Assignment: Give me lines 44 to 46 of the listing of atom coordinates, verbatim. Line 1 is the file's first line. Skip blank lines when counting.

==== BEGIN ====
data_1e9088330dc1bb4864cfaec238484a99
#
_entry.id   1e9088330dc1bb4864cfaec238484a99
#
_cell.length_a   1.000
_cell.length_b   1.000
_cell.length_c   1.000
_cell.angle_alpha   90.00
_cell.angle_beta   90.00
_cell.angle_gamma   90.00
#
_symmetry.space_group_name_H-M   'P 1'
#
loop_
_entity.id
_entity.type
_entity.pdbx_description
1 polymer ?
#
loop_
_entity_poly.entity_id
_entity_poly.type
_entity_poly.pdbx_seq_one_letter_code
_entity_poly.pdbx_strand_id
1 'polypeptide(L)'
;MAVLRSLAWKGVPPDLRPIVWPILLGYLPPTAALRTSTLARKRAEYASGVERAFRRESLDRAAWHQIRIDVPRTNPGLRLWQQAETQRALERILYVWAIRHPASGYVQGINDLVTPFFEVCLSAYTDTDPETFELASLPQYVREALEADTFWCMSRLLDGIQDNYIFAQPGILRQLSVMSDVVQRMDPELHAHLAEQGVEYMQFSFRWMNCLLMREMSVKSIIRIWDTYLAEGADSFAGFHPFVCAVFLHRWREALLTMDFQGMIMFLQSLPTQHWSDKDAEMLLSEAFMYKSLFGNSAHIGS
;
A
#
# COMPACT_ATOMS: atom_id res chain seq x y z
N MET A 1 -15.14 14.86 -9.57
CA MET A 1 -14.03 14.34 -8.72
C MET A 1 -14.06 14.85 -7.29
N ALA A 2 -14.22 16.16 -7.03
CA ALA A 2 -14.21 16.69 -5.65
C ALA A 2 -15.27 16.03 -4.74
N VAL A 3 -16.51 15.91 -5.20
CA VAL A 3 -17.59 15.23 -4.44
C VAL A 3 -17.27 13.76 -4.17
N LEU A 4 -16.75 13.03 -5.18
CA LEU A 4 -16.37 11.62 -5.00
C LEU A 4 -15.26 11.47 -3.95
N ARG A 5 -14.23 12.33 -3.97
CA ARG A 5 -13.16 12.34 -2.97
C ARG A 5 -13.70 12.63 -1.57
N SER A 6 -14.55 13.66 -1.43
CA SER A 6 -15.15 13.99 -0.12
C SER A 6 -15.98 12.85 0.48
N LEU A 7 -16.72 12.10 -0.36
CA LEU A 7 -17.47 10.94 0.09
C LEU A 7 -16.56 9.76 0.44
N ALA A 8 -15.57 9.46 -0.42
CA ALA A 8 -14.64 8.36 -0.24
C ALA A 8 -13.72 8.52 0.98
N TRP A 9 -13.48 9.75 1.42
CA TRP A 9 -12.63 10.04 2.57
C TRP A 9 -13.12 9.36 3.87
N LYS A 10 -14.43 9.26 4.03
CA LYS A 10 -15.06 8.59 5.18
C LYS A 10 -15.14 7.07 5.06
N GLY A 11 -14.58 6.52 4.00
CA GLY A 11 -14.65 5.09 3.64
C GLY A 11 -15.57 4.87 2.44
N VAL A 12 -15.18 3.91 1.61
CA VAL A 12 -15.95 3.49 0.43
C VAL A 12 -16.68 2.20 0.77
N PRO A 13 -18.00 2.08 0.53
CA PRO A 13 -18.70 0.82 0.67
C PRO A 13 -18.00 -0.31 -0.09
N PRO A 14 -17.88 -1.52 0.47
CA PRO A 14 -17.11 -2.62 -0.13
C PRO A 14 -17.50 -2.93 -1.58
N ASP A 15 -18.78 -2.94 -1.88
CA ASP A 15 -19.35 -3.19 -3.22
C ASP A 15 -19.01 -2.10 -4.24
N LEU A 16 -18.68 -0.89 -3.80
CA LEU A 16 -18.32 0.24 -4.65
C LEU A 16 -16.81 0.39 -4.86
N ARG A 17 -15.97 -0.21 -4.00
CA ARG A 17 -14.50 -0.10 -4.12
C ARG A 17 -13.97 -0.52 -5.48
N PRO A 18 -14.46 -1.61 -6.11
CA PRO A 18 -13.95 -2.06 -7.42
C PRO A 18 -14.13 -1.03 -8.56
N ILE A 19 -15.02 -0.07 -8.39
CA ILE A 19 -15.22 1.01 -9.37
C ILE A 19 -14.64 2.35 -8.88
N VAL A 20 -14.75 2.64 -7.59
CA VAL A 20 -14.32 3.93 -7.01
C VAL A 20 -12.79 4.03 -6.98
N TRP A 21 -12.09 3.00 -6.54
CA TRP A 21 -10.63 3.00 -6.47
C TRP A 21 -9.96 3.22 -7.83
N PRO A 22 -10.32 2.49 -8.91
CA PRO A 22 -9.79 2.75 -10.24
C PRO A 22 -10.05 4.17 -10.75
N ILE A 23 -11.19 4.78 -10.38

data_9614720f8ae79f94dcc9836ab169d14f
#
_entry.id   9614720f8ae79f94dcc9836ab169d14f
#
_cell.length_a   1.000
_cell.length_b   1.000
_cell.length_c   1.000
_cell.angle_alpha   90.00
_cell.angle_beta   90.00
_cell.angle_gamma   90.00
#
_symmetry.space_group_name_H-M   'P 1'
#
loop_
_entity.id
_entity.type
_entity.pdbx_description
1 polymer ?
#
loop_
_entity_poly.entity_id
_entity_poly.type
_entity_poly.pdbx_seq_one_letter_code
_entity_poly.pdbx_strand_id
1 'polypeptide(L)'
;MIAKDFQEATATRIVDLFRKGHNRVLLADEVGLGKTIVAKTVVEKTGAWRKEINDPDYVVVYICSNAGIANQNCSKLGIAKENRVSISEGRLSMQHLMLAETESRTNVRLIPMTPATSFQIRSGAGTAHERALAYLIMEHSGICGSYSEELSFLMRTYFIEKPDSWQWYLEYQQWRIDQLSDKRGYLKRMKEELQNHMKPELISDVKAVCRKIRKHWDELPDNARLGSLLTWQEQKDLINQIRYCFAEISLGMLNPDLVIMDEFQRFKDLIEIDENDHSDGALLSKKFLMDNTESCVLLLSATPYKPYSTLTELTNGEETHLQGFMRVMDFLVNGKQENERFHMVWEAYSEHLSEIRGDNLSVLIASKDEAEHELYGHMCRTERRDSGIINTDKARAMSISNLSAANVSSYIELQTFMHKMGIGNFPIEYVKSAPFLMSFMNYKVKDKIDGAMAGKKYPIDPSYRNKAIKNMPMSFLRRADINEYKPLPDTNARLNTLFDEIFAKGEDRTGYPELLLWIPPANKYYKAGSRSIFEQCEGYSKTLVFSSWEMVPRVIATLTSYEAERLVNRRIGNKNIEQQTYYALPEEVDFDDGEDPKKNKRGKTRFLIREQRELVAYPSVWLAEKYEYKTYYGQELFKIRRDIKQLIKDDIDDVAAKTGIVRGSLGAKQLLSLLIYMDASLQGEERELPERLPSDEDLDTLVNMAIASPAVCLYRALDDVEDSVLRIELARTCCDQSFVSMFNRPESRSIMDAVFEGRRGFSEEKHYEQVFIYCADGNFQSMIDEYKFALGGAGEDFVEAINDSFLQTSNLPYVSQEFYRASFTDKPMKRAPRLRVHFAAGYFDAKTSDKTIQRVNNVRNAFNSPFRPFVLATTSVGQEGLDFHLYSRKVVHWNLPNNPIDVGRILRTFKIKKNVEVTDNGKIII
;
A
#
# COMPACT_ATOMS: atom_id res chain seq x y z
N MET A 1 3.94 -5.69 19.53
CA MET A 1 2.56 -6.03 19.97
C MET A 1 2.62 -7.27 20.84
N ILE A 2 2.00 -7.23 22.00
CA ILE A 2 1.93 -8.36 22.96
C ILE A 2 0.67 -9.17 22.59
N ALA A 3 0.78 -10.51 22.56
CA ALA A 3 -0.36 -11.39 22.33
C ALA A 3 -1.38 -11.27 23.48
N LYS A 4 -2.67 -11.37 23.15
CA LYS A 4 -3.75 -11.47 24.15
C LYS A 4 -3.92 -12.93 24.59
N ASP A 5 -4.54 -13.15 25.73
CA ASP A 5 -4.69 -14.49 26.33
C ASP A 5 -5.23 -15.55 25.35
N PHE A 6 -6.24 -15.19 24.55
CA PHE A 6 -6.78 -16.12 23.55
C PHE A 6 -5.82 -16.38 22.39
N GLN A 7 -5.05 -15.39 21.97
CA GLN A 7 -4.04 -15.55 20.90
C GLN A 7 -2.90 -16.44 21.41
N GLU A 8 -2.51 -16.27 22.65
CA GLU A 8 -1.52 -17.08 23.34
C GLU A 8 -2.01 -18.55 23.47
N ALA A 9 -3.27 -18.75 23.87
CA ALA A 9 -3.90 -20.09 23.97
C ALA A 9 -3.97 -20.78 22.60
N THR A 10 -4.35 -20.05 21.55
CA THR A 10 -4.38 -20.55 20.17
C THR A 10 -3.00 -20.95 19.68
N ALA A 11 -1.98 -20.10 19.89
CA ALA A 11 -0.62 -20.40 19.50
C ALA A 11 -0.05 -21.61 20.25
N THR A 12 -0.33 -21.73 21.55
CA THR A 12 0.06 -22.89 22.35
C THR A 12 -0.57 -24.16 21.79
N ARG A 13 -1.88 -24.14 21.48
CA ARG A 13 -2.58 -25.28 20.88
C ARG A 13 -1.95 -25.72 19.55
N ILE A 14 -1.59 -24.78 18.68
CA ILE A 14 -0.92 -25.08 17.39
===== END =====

CA ARG A 5 -13.16 12.34 -2.97
C ARG A 5 -13.70 12.63 -1.57
N SER A 6 -14.55 13.66 -1.43